In brief: Intel’s Raptor Lake processor lineup is still in the oven, but expectations around it are growing as we get closer to launch. According to an early preview, Team Blue’s 13th-gen processors could offer AMD’s Ryzen 7000 series some serious competition in terms of performance.
Details have been scarce around Raptor Lake — Intel’s last architecture built on the Intel 7 process node. Earlier this year, the company revealed that it would offer an “up to double-digit performance boost” with its 13th-gen processors compared to Alder Lake.
The Raptor Lake lineup will top out at 24 cores (eight performance cores and 16 efficiency cores) and 32 threads, and there’s a slight possibility it’ll be compatible with DDR4 memory in addition to DDR5. Recently, SiSoftware published a preview of what to expect from the upcoming Core i9-13900 Raptor Lake-S CPU, though it should be noted it’s not a typical review of actual hardware but rather an analysis of public data from the SiSoftware database.
Just like Alder Lake-S, Raptor Lake-S won’t support AVX-512 instructions, but it’s unclear if support is just disabled or not present on the silicon. Intel went to great lengths to keep people from enabling the AVX-512 units on 12th-gen Core CPUs, so it’s possible the company removed them entirely from Raptor Lake designs.
According to SiSoftware, the Core i9-13900 will have 36 megabytes of L3 cache (20 percent more than the Core i9-12900) and offer support for up to DDR5-5600 memory, PCIe 5.0, and Thunderbolt 4. Performance cores now have two megabytes of L2 cache per core, and the 16 efficiency cores have 16 megabytes of shared L2 cache, almost double when compared to the Alder Lake counterparts.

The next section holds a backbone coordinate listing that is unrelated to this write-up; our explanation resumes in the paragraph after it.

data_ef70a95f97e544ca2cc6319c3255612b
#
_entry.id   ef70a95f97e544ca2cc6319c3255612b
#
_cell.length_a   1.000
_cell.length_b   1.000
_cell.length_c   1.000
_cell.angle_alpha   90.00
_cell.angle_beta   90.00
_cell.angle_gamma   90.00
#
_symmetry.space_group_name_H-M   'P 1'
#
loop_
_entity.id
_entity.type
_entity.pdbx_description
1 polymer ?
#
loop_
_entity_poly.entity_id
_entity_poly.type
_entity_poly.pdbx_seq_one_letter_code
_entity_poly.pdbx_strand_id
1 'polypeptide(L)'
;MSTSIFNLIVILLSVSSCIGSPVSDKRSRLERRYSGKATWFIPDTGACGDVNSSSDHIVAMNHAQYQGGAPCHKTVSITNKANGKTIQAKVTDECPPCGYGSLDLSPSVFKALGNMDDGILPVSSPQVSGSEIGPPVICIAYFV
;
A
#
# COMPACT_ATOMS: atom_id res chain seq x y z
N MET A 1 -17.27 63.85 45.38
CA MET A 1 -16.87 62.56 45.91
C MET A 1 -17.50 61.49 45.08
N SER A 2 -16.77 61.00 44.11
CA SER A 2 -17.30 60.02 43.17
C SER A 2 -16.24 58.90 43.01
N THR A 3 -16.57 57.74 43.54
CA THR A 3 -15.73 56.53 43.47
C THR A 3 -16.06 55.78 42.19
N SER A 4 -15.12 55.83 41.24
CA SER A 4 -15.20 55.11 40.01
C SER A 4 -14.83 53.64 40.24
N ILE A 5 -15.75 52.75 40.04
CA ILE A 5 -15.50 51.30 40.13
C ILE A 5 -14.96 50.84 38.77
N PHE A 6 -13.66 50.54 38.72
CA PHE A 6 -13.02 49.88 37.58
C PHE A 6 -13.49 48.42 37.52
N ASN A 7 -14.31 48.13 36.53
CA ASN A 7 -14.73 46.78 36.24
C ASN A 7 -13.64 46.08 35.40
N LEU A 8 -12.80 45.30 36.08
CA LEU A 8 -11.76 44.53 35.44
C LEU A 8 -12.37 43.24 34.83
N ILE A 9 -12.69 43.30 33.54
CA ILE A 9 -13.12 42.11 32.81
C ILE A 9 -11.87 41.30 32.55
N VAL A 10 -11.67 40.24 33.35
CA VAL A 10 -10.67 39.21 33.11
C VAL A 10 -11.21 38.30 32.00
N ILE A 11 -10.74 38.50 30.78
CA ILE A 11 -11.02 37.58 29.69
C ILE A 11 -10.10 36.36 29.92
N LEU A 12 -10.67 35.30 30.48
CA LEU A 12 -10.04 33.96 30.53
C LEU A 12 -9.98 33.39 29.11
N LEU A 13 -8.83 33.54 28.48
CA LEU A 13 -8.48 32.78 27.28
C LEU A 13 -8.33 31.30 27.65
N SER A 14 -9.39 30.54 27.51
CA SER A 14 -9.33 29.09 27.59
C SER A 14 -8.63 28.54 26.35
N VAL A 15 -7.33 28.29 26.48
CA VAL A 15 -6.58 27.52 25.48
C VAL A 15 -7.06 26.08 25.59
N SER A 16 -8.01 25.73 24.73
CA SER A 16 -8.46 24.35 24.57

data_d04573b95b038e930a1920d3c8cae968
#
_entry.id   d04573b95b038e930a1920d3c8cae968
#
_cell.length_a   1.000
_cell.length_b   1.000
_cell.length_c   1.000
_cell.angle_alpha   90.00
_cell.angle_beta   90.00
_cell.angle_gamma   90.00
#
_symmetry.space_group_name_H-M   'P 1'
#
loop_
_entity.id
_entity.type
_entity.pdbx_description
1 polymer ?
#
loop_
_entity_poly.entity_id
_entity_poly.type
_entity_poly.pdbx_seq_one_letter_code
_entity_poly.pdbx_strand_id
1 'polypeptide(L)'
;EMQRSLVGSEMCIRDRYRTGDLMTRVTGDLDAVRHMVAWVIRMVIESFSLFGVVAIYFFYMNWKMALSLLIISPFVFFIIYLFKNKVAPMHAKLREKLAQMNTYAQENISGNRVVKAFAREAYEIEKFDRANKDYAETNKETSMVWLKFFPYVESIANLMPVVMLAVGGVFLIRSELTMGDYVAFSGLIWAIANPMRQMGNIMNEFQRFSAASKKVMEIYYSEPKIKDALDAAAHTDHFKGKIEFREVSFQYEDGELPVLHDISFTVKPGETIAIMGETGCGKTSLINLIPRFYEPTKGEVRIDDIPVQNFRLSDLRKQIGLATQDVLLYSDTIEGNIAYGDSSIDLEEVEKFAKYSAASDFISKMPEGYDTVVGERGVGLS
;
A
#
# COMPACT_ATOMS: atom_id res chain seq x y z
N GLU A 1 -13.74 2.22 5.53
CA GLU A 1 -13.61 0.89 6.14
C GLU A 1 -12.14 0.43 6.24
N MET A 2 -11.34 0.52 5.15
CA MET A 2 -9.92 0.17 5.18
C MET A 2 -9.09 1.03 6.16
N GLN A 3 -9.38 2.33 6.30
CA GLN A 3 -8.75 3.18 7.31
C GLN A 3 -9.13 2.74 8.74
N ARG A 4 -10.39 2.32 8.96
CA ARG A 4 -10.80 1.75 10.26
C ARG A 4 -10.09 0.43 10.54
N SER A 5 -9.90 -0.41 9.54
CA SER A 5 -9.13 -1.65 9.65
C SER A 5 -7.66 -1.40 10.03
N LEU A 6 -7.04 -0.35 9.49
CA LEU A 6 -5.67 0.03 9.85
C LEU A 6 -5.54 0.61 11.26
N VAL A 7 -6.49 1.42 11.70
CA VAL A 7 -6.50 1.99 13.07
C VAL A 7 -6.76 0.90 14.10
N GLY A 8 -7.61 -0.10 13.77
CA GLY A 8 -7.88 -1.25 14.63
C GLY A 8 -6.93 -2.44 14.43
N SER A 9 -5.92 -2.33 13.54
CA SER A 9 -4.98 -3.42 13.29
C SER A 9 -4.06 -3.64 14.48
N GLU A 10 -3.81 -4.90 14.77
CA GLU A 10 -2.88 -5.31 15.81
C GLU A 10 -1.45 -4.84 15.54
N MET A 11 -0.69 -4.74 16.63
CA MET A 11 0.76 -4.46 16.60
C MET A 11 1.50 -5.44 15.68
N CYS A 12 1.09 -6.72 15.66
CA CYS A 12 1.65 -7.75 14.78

When it comes to the testing, the results collected suggest Raptor Lake may deliver between 33 to 50 percent higher performance in basic arithmetic tasks over Alder Lake. In vectorized and SIMD tests, the 13th-gen part was around five to eight percent faster. This was achieved with an engineering sample that has performance cores running at 3.7 GHz and efficiency cores running at 2.76 GHz. Both clock figures are rather low, and SiSoftware notes the overall performance from Alder Lake works out to just four to six percent.
Still, if these results are anything to go by, Intel may have found a way to match AMD’s Zen 4 with Raptor Lake. The two architectures will likely trade blows in real-world performance tests, but we’ll have to wait and see.